Receiving ashes on Ash Wednesday is something that lots of people try not to miss. After the homily, everyone will queue patiently for the imposition of ashes. Some also want to take the ashes home. What is so special about these ashes? I have seen people throw a tantrum at the end of Mass that they do not have ashes to take home or on the first Sunday of Lent asking for ashes since they could not attend the Ash Wednesday service.
Could these ashes possess some “magical” powers that not having them would be tantamount to a mortal sin? I have also heard parents chiding their children when touching or erasing the ashes that have been imposed on the forehead. In the past, some even complain that the ministers who imposed them did not do a good job simply because the ashes aren’t visible or that they did not make a sign of the cross with the ashes. Are these the only thoughts that fill the minds of we begin the season of Lent?
The words that we possibly heard when the ashes were imposed were either Repent, and believe in the Gospel or Remember that you are dust, and to dust, you shall return. The former is a call to repentance and the latter reminds us of our ultimate finality. Whichever we heard, it was surely not some magic spell that was being cast on us together with the ashes.
The imposition of the ashes is only an external sign reminding us of an internal reality that we are called to confront as we begin the season of Lent. The inner reality is the call to penitence which is an essential part of our Christian life. The call to penitence is a time for introspection which many would rather not do because we would be too ashamed.
Instead of taking a deeper look at ourselves, we sometimes convince ourselves that being vegetarian, abstaining from alcohol or cigarettes, not engaging in social networks etc for 40 days makes up for the spirit of Lent where the Church calls us to prayer, fasting and almsgiving. Maybe there needs to be more than just those external actions of sacrifice because the ultimate “test” would be to ask ourselves on Easter Sunday whether Lent has brought some change in my life?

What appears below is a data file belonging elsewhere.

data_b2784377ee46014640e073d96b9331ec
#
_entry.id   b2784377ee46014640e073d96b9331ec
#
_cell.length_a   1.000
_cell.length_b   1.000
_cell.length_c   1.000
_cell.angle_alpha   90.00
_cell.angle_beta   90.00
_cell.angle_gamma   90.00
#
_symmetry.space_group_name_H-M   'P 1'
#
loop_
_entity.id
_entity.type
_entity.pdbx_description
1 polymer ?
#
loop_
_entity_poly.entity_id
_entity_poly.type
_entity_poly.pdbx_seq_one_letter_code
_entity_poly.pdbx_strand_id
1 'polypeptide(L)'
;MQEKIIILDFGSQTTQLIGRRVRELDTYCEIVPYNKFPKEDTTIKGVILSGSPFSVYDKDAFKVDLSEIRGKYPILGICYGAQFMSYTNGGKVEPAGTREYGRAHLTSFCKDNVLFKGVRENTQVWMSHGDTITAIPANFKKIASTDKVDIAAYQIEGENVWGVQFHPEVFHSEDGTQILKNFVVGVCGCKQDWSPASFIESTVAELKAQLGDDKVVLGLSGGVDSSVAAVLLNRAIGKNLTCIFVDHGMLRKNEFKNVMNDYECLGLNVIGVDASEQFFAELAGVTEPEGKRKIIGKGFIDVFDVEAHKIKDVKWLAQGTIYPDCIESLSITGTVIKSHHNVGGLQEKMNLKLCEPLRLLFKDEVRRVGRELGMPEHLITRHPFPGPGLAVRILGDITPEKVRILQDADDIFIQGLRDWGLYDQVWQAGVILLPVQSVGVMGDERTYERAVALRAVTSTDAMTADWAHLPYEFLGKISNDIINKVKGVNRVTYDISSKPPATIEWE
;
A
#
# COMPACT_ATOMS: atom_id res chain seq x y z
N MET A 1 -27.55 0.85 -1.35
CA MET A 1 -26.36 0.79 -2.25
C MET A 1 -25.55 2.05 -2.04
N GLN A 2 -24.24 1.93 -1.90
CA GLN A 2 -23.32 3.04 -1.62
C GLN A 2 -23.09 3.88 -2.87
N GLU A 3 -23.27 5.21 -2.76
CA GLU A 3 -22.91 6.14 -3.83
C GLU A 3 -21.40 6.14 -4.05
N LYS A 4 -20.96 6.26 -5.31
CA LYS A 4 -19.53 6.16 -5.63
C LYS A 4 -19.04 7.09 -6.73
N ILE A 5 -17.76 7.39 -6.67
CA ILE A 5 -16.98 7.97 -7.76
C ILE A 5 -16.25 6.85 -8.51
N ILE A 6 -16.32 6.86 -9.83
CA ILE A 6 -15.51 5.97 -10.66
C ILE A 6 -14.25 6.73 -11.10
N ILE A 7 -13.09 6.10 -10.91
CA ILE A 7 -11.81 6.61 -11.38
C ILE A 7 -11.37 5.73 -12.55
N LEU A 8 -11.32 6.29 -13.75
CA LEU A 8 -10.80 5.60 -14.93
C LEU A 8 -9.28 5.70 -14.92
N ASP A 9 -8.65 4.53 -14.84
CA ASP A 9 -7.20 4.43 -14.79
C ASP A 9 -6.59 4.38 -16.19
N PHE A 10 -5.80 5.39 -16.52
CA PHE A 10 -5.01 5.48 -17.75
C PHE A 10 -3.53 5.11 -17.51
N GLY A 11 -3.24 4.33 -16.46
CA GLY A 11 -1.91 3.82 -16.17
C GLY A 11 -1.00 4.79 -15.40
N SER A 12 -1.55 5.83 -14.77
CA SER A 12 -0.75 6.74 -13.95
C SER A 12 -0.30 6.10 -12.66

Have all the fasting and abstaining made me less judgmental and more considerate of my neighbour, more patient and loving with my spouse and children, less gossiping and slandering of my community, more respectful and courteous of the migrants who serve us in restaurants and supermarkets…and the list goes on.
Change happens when we make a conscious effort together with constant reminders… only then does something concrete and profound happen, something lasting and not just for 40 days.
Change does not happen merely with the imposition of ashes… the “magic” happens when we set our hearts and minds and have the will to change. But the first step is to have the courage to look into and confront our own weaknesses and ways of sin.
It is when we take ownership of our sinfulness that we set ourselves on the journey of penitence and change. At the end of this journey, we encounter a merciful God, one who looks at how much effort have we put into initiating change in ourselves. In the words of Mother Teresa, “we are called upon not to be successful but to be faithful” – to the journey of penitence.
So this Lent put in the effort to make changes because the ash in itself cannot make change happen. It is only to remind us we need to change. Have a blessed Lent.
Ash Wednesday (2 Mar 2022)